Tan also has an inverse but the function "Tan" is a strange one. The Tangent of an angle is equal to the Sine of that angel divided by the Cosine of the angle. This produces a slightly strange graph and has what is called "Asymptotes" (spelled incorrectly probably) that is there is points on the graph where it has no value i.e. where the Cosine of the angle is equal to 0 and no real number can be divided by 0.
For gaming, SOHCAHTOA isn't that useful unless you need an angle. Most things, it is easier to find the lengths without it but I put it here anyway.
That's all for Right-Angled Triangles but what good is that if the triangle is not Right-Angled? Well there are a few things to help you there.
The Sine rule
Yup. It's our good old friend Sine again. This time he's back with another rule of his but this time, it is a bit more flexible.
You dont need all 3 parts - only 2. Simple shifting in the equation will help you find parts you need: e.g. Sine a equals Sine b divided by B multiplied by A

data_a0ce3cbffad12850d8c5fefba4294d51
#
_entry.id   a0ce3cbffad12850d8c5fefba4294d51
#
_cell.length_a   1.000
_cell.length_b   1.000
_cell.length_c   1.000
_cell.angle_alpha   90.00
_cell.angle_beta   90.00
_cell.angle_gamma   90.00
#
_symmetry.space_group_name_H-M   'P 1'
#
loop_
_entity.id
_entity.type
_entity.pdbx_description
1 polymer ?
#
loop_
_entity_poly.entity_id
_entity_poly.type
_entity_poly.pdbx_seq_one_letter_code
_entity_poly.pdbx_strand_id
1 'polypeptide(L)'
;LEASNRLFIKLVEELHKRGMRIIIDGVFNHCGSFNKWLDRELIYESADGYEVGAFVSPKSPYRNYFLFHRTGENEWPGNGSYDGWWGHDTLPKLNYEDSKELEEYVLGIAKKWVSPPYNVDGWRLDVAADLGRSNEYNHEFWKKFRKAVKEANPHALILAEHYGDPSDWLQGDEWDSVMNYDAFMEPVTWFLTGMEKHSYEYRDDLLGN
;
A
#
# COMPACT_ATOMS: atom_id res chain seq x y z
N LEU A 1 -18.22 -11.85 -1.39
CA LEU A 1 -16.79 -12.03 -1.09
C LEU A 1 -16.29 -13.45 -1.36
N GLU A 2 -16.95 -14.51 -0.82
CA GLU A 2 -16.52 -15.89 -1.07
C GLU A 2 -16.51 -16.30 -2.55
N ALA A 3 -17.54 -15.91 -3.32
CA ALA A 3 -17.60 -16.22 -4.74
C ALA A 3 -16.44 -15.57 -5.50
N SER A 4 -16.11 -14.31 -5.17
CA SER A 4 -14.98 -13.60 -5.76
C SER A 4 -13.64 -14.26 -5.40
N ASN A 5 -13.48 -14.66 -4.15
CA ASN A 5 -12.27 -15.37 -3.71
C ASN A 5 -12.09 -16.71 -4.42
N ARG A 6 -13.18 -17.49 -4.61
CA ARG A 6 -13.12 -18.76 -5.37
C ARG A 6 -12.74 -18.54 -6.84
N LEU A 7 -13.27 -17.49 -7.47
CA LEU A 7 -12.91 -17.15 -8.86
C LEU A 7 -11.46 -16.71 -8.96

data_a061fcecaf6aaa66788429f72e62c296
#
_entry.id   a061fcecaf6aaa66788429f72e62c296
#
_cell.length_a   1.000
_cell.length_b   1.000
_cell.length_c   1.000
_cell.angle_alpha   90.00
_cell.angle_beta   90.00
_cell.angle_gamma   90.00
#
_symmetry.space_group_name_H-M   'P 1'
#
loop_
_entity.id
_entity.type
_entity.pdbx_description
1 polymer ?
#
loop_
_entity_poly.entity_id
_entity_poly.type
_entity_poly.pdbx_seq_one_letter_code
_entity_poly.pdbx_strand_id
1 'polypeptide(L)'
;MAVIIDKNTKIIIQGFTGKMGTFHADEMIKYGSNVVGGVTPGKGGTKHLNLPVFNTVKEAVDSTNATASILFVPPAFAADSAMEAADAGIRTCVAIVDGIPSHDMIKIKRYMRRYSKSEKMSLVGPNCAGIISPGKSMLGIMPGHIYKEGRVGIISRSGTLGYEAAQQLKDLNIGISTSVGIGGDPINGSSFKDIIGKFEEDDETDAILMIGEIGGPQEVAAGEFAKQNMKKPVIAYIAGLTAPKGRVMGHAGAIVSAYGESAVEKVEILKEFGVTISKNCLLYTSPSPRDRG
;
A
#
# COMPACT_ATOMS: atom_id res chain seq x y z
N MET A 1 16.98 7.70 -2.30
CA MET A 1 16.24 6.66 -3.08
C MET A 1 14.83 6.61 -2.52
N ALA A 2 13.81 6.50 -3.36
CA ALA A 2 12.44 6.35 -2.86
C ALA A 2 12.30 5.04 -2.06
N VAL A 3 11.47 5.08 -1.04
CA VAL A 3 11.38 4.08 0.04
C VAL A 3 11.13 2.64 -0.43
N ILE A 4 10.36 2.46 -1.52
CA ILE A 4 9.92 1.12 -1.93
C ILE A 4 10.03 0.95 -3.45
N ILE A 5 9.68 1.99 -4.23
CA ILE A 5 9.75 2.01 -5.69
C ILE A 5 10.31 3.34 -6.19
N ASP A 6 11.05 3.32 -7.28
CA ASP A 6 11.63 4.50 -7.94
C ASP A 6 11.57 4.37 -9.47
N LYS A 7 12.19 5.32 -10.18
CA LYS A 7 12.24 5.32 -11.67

To find a side using the Sine Rule, the whole equation can be "flipped upside down" so that the lengths are on top and the angles on the bottom.
e.g. A equals B divided by Sine b multiplied by Sine a
That's the Sine Rule. Easy? Trigonometry is not as ferocious as its name. Time for another rule I think.
Just so I disappoint you now, no, there is no Tangent rule. There is a Cosine rule, however, which is a bit fiddly at times so I'll just go ahead and show you the two forms it's often seen in.
As you can see, you need 3 sides or 2 sides and the angle between the sides to use the Cosine Rule. This works with all sides and angles:
e.g. B squared = A squared + C squared - (2 * A * C * Cosine(b))